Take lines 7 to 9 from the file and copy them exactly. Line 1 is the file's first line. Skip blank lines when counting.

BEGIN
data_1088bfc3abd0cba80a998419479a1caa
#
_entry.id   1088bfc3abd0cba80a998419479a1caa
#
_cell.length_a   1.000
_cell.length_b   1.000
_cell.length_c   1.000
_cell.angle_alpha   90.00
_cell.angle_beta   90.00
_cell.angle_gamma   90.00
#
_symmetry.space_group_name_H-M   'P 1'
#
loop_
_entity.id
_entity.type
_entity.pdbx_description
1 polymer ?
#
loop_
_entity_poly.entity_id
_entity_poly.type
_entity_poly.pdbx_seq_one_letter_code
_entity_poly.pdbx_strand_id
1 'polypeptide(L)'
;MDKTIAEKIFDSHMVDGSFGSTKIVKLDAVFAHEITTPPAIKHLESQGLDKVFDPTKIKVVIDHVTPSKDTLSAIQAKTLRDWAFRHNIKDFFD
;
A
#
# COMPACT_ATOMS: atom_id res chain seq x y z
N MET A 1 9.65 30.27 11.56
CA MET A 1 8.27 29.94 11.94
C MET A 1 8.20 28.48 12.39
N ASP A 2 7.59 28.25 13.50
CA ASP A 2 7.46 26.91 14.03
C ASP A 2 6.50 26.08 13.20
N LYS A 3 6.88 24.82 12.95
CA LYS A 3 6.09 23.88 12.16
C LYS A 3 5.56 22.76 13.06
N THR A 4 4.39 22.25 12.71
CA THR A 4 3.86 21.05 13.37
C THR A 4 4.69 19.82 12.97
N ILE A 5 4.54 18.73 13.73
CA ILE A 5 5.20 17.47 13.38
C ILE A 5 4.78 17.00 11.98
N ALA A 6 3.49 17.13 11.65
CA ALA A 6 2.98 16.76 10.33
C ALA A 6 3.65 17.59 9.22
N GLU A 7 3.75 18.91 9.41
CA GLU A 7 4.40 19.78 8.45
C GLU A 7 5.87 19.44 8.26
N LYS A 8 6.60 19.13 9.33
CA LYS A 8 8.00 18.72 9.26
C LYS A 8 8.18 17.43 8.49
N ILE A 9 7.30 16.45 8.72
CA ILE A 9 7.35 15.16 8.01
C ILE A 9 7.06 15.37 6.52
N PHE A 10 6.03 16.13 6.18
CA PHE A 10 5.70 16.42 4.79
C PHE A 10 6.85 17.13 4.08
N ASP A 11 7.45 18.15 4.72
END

_cell.length_c   1.000
_cell.angle_alpha   90.00
_cell.angle_beta   90.00